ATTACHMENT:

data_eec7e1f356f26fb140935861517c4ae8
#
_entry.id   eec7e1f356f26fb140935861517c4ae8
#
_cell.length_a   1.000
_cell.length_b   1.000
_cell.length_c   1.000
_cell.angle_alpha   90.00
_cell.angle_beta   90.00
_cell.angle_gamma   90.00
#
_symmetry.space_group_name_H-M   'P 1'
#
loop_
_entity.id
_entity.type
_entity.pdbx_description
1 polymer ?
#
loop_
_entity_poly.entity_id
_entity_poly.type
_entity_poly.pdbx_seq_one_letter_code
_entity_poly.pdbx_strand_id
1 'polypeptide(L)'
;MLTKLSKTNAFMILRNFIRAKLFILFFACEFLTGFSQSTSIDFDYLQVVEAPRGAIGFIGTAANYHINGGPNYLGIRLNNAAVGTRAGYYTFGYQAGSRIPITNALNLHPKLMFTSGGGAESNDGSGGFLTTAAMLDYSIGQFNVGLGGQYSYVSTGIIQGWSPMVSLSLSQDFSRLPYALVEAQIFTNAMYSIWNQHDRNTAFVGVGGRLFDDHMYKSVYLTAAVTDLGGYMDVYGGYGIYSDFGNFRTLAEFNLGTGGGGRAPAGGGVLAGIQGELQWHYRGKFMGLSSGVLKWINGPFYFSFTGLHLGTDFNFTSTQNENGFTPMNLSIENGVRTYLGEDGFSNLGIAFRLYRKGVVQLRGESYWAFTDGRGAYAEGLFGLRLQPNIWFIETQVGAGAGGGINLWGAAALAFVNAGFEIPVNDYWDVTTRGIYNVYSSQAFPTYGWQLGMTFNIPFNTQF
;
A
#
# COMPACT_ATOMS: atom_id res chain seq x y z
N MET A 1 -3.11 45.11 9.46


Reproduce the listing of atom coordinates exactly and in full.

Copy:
data_eec7e1f356f26fb140935861517c4ae8
#
_entry.id   eec7e1f356f26fb140935861517c4ae8
#
_cell.length_a   1.000
_cell.length_b   1.000
_cell.length_c   1.000
_cell.angle_alpha   90.00
_cell.angle_beta   90.00
_cell.angle_gamma   90.00
#
_symmetry.space_group_name_H-M   'P 1'
#
loop_
_entity.id
_entity.type
_entity.pdbx_description
1 polymer ?
#
loop_
_entity_poly.entity_id
_entity_poly.type
_entity_poly.pdbx_seq_one_letter_code
_entity_poly.pdbx_strand_id
1 'polypeptide(L)'
;MLTKLSKTNAFMILRNFIRAKLFILFFACEFLTGFSQSTSIDFDYLQVVEAPRGAIGFIGTAANYHINGGPNYLGIRLNNAAVGTRAGYYTFGYQAGSRIPITNALNLHPKLMFTSGGGAESNDGSGGFLTTAAMLDYSIGQFNVGLGGQYSYVSTGIIQGWSPMVSLSLSQDFSRLPYALVEAQIFTNAMYSIWNQHDRNTAFVGVGGRLFDDHMYKSVYLTAAVTDLGGYMDVYGGYGIYSDFGNFRTLAEFNLGTGGGGRAPAGGGVLAGIQGELQWHYRGKFMGLSSGVLKWINGPFYFSFTGLHLGTDFNFTSTQNENGFTPMNLSIENGVRTYLGEDGFSNLGIAFRLYRKGVVQLRGESYWAFTDGRGAYAEGLFGLRLQPNIWFIETQVGAGAGGGINLWGAAALAFVNAGFEIPVNDYWDVTTRGIYNVYSSQAFPTYGWQLGMTFNIPFNTQF
;
A
#
# COMPACT_ATOMS: atom_id res chain seq x y z
N MET A 1 -3.11 45.11 9.46